RYDER: But to deal with — oh, absolutely. To deal with the mechanics of the election and counting the votes.
Q: The last couple of elections haven’t been as close. I mean, ’08 and ’12. So is there less of that sort of —
RYDER: No. No, it’s increased, if anything.
RYDER: The number of lawyers that each side prepares to deploy in connection with an election has increased [00:51:00] with each election cycle. And because, certainly in the last election, in 2012, the polling on the Republican side, which turned out to be badly flawed, led a lot of people to believe that the election was going to be very close and, therefore, all of these lawyers were prepared to be sent in to potential battleground states or sent to deal with recounts at other levels, whether it’s a Senate election, like the recount involving Al Franken in Minnesota — that was what, 2008? And so you have different — you can recount at a lot of different levels. And because of what I would call the Gore effect, people are more willing to go to court to challenge election results now than they — than they have been previously. [00:52:00] And in fact, the tendency now is the margin of litigation gets wider and wider. People are willing to litigate more extreme cases. If you have an election that’s decided by a couple of hundred votes out of a couple hundred thousand, that’s a close election. I don’t think anybody — I don’t think any experienced election lawyer would tell you that you shouldn’t go to a recount or you shouldn’t have some kind of review process on an election that’s that close. If you have one that’s 3,000 or 5,000 votes out of 100,000 votes, most experienced election lawyers will tell you you’re not going to shift that many votes. There just — even with all of the flaws of the election system we have in this country, it — you know, the volunteer nature of things, the temporary nature of the employees — whatever inadequacies we have, [00:53:00] the system is actually fairly honest and the results are pretty good in the sense that you might shift a couple of hundred votes in a recount, but you’re not going to shift several thousand.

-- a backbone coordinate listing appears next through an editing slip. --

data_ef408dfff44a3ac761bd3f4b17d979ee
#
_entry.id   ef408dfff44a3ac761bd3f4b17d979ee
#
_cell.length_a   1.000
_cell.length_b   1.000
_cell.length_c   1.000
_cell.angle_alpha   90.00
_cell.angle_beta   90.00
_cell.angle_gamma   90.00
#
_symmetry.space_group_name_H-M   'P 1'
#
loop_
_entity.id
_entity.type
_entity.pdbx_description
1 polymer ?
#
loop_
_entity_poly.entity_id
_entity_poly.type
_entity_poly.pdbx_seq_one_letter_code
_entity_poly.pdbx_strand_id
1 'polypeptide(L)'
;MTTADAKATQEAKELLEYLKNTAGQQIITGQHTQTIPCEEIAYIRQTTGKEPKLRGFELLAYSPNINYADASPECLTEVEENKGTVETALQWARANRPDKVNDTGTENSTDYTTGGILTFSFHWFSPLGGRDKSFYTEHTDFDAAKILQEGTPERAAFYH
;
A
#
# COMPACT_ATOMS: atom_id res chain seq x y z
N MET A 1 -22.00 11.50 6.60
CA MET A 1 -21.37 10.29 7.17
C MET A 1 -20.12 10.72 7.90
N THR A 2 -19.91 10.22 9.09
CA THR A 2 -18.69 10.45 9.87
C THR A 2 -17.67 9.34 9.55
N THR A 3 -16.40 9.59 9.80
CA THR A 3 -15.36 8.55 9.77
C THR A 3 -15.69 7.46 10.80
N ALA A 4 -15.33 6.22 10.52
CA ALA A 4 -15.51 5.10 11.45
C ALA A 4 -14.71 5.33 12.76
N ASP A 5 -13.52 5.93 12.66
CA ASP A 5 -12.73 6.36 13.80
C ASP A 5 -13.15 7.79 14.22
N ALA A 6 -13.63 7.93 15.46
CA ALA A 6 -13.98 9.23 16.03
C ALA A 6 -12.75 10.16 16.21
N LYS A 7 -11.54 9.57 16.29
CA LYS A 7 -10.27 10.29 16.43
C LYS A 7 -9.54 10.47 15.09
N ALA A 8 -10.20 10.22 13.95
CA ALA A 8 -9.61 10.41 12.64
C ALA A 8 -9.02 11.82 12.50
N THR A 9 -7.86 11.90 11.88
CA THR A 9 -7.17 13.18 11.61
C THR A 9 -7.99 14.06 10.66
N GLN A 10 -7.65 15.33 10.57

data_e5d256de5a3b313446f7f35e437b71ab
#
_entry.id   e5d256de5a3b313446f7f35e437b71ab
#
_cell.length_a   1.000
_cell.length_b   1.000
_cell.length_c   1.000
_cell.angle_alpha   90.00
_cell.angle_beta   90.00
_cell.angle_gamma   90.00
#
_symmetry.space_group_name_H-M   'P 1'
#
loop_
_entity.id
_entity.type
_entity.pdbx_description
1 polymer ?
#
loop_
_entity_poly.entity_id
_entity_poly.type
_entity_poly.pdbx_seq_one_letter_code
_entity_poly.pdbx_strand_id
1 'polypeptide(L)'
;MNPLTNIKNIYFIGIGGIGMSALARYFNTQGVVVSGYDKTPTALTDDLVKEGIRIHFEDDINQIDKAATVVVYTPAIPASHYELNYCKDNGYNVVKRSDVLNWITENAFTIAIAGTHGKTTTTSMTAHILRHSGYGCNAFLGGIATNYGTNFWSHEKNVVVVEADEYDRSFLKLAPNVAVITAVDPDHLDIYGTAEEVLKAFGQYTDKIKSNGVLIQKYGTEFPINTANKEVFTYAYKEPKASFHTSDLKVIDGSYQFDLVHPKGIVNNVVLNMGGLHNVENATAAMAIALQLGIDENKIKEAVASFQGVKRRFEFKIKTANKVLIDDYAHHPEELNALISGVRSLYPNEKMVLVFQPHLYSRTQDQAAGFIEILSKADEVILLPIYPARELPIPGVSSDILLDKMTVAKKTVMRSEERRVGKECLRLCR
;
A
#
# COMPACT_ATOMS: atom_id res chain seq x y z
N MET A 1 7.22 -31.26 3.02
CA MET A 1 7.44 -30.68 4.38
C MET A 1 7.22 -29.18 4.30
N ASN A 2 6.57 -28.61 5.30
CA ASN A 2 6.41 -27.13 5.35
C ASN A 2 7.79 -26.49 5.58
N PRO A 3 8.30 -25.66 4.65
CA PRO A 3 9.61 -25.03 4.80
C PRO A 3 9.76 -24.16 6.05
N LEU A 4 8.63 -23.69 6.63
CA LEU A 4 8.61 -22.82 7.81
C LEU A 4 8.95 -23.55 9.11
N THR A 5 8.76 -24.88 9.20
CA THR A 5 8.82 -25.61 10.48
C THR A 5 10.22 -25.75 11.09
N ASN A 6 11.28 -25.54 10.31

Q: Other long-term consequences?
RYDER: Well, the other long-term consequences that I think you saw, Bush, in 2004 — the Bush team in 2004 solidified the progress the Republicans were making throughout rural America and particularly throughout the rural South. But in the victory of 2004 were the seeds of future disasters, in the sense that 2000, 2002, 2004 were all one on a model of turning out the base. [00:54:00] And consequently, the Republican Party, as a whole, did not invest as much resource as it should have in trying to win converts. Go to a campaign school in that era and what you’d see is the consultant writing on the board that a, b, c, d, e. So you have the a voters, the b voters, the c voters, the d voters, and the e voters. And usually just write off the d’s and e’s.